The lyrics are a point where I’m not really in the know, but that’s true of any Oceansize album. All of them have a feeling like they want to tell something, but I just can’t say what it is. I have some assumptions with all of the songs, but I won’t share them - I guess it’s up to every listener to interpret them on his own. But all of them are wonderfully written and they mirror both the desperation (“Just to make you see how I am striving to make a fist”
) and the anger (“All you have belongs to me / Glamour pigs media whores / Let blood run like a water fall”
) the album conveys.
A detailed description of the songs is impossible and wouldn’t help anyone, so here’s just a sketchy and fragmentary overview to get an idea of what awaits you: “Music for Nurses” shoots forward with the merciless opener One Out of None
(sometimes spelled like one out of nONE
or One Out of nOne
) and knocks down the listener with full power. It is one of the most break-filled songs I’ve ever listened to, not any ten seconds of the music sound the same. Still it does never sound random, but builds towards an epic ending where the song is drowned in a wall of noise. Paper Champion
chooses a different path, it builds from a slow start with a trip-hop flow, reminiscent of Massive Attack, to a long crescendo, going through all kinds of changes until it hits its breathtaking peak. The last three tracks flow seamlessly together and build another big crescendo. Starting with ambient effects and the organ of Drag the ‘Nal
, the most relaxing moment on the album, we move over to Dead Dogs an’ All Sorts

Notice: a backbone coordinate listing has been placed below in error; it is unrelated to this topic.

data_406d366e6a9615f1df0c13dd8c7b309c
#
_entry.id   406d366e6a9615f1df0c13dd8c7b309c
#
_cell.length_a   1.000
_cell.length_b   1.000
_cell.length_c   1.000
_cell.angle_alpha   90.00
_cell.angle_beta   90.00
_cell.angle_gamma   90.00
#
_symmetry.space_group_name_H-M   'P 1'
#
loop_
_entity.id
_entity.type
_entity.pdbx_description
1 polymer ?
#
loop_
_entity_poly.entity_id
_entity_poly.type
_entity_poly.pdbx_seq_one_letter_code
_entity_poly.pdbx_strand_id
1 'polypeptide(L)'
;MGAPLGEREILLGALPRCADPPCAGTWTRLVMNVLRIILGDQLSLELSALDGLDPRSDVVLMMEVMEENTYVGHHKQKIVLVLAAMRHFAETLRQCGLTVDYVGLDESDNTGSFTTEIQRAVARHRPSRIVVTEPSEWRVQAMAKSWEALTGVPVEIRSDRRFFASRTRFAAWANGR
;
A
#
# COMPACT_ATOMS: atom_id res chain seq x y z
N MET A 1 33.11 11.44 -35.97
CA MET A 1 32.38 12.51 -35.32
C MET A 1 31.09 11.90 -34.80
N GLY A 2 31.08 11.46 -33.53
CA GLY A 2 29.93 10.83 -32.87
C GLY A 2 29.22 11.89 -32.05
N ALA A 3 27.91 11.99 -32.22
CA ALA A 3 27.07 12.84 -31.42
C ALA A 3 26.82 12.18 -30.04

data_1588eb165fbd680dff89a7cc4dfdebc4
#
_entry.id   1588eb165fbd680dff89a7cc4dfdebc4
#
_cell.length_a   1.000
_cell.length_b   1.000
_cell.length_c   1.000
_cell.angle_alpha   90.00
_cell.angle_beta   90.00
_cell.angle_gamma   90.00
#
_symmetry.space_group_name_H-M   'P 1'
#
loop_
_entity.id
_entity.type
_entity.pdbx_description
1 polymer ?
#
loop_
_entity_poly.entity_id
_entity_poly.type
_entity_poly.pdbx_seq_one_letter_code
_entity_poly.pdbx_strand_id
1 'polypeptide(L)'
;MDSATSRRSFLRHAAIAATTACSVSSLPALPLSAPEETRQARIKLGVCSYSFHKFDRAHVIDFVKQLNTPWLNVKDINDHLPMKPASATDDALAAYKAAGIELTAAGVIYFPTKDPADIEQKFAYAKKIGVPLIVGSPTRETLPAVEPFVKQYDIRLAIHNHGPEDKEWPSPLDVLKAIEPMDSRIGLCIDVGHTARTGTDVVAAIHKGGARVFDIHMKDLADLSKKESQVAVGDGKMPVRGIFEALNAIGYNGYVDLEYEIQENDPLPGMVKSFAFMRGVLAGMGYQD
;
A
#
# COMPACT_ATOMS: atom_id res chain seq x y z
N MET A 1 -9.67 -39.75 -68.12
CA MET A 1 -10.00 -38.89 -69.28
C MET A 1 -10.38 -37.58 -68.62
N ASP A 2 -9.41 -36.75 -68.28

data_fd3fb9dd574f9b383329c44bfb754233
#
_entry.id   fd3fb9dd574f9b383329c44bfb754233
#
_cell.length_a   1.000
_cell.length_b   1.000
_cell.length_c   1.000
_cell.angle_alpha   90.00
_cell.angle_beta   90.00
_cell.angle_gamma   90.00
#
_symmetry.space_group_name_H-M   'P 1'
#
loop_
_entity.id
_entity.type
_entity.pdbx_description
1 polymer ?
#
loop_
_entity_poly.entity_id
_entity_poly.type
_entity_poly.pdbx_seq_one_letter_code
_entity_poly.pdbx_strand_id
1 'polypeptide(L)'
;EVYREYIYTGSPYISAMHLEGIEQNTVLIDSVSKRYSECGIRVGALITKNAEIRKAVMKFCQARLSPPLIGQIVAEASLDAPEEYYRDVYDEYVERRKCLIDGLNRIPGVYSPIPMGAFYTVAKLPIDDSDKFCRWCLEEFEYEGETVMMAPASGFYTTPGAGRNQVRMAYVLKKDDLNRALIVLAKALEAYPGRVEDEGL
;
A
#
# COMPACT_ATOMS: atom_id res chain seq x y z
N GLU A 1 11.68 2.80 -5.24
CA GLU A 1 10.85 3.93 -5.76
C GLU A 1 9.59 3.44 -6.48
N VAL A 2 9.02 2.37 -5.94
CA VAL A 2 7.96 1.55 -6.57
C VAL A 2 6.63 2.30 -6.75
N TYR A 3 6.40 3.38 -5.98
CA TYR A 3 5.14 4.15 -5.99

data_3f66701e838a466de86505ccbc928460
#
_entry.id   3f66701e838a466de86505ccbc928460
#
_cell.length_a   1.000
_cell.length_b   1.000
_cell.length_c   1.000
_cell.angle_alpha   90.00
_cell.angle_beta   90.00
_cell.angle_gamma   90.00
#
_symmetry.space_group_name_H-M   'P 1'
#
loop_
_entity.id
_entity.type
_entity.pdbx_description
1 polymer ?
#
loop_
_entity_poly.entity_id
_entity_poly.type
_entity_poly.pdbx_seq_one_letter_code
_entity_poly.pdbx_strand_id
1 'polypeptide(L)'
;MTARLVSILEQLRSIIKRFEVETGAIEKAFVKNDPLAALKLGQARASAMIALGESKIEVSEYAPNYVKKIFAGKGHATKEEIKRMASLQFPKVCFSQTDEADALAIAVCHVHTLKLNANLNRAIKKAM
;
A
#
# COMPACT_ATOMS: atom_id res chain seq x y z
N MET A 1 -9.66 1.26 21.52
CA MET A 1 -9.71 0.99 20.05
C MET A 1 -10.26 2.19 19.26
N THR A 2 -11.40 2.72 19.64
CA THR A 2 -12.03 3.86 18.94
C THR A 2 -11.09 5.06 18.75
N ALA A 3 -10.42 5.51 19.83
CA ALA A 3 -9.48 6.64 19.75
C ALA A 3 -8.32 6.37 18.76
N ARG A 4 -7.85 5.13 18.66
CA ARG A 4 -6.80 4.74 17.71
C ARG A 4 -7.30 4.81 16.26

. It opens with clean guitars and careful drumming over the remaining sound layers of the previous track, a mixture that sounds like alternative rock, even more so when the almost whispered vocals join the music. But it doesn’t take long until everything begins to build until it reaches an extremely heavy, distorted climax, from where As the Smoke Clears
takes over. The last song soon lets the heaviness fade and plays along with clean guitars and soft harmonies just to take up speed and power again, builds and builds, until it is cut off at its heaviest point and the album is ended by a closing minute of ambience.
“Music for Nurses” is a glorious effort, one of the most complex and focused albums ever recorded, an EP that feels so much longer than it actually is. It might seem too abstract and compressed at first, but with time it unfolds its brilliancy and turns into a masterpiece. While I recommend it to any open-minded listener, I have to commit that it might be not the best starting point for anyone new to Oceansize because it covers mainly the heavy side of the band’s repertoire and leaves out many of their other qualities. But what it does, it does with a breathtaking power and certainty.